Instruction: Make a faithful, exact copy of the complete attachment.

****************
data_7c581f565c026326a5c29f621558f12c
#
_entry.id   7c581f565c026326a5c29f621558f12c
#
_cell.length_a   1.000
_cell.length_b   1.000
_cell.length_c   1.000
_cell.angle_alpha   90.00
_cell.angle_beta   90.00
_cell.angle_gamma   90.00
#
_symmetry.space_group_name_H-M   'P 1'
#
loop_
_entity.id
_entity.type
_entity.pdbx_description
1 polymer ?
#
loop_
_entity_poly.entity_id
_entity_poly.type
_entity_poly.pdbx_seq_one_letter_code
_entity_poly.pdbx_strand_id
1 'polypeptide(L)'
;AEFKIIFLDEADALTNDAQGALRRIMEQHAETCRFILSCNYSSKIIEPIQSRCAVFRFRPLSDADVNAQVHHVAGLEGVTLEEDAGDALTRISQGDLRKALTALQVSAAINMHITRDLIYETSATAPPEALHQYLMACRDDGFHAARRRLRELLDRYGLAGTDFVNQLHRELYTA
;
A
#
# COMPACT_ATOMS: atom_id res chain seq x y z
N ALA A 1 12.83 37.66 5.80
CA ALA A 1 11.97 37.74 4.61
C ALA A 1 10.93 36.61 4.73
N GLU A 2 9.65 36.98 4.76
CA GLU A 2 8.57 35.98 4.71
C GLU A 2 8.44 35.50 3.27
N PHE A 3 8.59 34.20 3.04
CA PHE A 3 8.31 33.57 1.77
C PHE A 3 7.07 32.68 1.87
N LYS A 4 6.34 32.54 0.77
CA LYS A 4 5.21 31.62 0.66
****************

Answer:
data_7c581f565c026326a5c29f621558f12c
#
_entry.id   7c581f565c026326a5c29f621558f12c
#
_cell.length_a   1.000
_cell.length_b   1.000
_cell.length_c   1.000
_cell.angle_alpha   90.00
_cell.angle_beta   90.00
_cell.angle_gamma   90.00
#
_symmetry.space_group_name_H-M   'P 1'
#
loop_
_entity.id
_entity.type
_entity.pdbx_description
1 polymer ?
#
loop_
_entity_poly.entity_id
_entity_poly.type
_entity_poly.pdbx_seq_one_letter_code
_entity_poly.pdbx_strand_id
1 'polypeptide(L)'
;AEFKIIFLDEADALTNDAQGALRRIMEQHAETCRFILSCNYSSKIIEPIQSRCAVFRFRPLSDADVNAQVHHVAGLEGVTLEEDAGDALTRISQGDLRKALTALQVSAAINMHITRDLIYETSATAPPEALHQYLMACRDDGFHAARRRLRELLDRYGLAGTDFVNQLHRELYTA
;
A
#
# COMPACT_ATOMS: atom_id res chain seq x y z
N ALA A 1 12.83 37.66 5.80
CA ALA A 1 11.97 37.74 4.61
C ALA A 1 10.93 36.61 4.73
N GLU A 2 9.65 36.98 4.76
CA GLU A 2 8.57 35.98 4.71
C GLU A 2 8.44 35.50 3.27
N PHE A 3 8.59 34.20 3.04
CA PHE A 3 8.31 33.57 1.77
C PHE A 3 7.07 32.68 1.87
N LYS A 4 6.34 32.54 0.77
CA LYS A 4 5.21 31.62 0.66